Avonbrook was delighted to agree funding for its first project in 2008. Akany Avoko, a children’s home in Madagascar, was established in 1963 and is home to over 120 abandoned, orphaned, abused, impoverished or troubled children aged between six months and 21 years old. Centres such as this providing residential care and education for destitute children are exceedingly rare in Madagascar. Through funding provided by Avonbrook, and working in conjunction with ‘Money for Madagascar’, Akany Avoko was able to extend its Childcare Centre and guarantee the salaries of two teachers for four years.
In 2010 Avonbrook made an additional grant to another centre for teenage girls who have either become pregnant or are seen as at risk. This centre provides them with food, education, counselling and in the more extreme cases accommodation.
In 2008 Avonbrook made two grants to Akany Avoko, one to fund a new childcare centre and another to cover the salaries of two classrrom teachers. Simon Kirby – the Project Development Manager at Akany Avoko Children’s Home – provided Avonbrook with a report on how these grants have helped them in their work. An extract from Simon’s report is below. Avonbrook continues to support Akany Avoko, with a further grant in 2009 to fund the two teachers.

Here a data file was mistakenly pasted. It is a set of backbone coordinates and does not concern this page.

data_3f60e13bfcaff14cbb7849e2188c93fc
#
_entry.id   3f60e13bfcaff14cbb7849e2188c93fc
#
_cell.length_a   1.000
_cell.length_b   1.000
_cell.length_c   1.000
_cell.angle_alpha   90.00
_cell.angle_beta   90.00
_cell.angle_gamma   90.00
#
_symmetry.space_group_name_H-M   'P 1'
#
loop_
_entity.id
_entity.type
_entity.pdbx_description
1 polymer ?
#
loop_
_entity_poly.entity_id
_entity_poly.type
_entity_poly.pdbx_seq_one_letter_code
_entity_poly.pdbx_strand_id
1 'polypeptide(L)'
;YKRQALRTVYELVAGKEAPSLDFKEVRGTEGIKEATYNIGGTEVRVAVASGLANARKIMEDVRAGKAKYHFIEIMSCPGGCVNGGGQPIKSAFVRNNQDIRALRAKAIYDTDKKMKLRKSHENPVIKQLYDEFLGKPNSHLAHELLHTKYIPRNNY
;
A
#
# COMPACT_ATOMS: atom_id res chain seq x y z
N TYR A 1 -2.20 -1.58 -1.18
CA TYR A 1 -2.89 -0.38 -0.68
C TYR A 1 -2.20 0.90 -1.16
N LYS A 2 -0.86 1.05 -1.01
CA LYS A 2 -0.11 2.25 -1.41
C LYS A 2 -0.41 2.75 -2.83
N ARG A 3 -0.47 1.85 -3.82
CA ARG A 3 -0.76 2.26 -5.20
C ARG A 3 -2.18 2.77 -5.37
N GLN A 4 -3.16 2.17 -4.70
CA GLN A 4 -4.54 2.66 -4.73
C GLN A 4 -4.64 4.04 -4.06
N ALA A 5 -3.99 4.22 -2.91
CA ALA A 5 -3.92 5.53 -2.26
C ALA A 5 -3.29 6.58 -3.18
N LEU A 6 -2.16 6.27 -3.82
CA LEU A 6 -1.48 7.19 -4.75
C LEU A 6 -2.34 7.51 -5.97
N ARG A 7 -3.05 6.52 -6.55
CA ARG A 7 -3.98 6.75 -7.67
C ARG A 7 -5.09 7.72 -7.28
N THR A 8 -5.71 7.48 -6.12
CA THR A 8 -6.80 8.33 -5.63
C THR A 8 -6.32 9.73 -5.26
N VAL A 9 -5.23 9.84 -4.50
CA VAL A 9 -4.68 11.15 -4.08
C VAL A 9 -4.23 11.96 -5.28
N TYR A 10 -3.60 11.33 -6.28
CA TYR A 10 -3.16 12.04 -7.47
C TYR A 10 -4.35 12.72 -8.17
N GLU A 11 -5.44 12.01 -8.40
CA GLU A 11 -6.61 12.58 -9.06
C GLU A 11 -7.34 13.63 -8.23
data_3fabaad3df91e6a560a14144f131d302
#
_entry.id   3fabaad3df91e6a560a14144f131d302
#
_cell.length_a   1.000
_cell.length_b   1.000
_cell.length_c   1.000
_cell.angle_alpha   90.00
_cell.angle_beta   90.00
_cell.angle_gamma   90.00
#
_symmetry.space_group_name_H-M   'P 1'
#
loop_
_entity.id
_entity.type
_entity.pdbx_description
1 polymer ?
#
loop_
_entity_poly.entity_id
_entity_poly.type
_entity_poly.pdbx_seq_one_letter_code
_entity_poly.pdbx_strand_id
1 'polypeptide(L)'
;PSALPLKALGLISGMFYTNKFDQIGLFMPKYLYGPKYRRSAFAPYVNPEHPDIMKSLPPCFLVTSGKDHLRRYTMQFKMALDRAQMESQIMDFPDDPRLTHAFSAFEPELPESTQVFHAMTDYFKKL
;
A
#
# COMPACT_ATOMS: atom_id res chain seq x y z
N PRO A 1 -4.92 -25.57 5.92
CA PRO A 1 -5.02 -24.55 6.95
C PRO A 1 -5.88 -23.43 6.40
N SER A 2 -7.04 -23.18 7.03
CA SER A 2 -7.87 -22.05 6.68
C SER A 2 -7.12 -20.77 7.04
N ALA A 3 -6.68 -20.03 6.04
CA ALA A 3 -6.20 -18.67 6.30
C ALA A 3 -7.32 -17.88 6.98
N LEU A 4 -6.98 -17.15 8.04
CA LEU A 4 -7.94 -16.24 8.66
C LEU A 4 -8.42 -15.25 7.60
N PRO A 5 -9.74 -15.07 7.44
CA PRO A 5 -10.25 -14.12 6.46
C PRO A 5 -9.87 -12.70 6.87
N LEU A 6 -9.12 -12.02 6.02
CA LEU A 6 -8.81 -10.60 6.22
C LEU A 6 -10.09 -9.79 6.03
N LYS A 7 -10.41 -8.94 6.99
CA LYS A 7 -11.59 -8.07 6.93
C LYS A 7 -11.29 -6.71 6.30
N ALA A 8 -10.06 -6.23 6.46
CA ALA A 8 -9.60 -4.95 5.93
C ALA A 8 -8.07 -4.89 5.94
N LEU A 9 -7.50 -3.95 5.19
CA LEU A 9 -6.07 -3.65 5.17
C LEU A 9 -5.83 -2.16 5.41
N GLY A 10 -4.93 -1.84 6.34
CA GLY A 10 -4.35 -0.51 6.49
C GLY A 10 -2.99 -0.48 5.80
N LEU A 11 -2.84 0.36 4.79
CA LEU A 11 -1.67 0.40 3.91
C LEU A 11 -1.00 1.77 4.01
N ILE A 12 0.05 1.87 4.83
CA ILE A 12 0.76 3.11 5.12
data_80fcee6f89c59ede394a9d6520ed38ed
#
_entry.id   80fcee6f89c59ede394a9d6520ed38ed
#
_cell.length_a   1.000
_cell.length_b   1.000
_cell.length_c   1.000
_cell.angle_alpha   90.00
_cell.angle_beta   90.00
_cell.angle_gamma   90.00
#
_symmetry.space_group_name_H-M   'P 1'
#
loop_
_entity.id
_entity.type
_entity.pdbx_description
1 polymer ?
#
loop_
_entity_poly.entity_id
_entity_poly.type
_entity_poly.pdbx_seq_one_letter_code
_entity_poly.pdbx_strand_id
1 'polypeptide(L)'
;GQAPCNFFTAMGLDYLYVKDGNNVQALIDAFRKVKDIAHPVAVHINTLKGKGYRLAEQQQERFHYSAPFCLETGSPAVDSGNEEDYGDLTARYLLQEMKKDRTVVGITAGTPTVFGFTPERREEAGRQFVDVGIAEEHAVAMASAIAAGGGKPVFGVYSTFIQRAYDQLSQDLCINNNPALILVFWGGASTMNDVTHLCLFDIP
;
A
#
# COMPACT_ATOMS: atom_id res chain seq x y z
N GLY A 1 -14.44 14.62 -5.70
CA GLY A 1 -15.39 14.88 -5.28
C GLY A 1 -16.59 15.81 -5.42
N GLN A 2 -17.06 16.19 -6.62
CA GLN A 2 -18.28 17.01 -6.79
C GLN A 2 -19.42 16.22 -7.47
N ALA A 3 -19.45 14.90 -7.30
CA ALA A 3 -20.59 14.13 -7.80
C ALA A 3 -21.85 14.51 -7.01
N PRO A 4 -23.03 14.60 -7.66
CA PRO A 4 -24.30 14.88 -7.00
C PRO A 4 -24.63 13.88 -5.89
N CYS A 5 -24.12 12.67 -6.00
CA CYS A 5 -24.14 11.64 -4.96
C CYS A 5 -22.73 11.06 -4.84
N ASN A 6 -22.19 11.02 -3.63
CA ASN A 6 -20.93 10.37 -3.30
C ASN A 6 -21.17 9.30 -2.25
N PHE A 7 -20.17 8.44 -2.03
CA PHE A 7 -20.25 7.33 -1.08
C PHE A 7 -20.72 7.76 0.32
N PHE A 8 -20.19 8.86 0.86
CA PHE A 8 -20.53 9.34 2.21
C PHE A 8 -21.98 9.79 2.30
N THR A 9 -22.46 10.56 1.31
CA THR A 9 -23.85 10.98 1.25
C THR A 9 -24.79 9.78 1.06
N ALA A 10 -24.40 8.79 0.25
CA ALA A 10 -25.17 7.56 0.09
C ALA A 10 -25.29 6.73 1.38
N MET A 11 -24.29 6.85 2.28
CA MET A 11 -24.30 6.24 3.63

“The intervention of Avonbrook Projects Abroad has made an enormous difference to the quality of education that Akany Avoko is able to offer to its youngest residents.
Thanks to the support of the salaries of two primary school teachers Akany Avoko was able to record for the fourth consecutive year, a 100% pass rate for students sitting their secondary school entrance exams. When one considers that many of these children had been deprived of education for years of their childhood this is an incredible achievement on their part. Of all the activities taking place at Akany Avoko the primary and pre-school classes remain those of which we are most proud. Alongside the other four teachers employed by the school the two Avonbrook sponsored teachers oversaw the education of sixty children in the academic year 2008-09.
In the new childcare centre extension daily pre-school lessons have taken place throughout the year, giving our smallest children a head-start in literacy, numeracy, art and structured play. In 2008 -9 pre-school class size was 15, and the number of beneficiaries will rise in the 2009-2010 term to 17. At the end of this year’s pre-school education programme nine children were able to move up to begin their primary education at Akany Avoko’s on-site school.”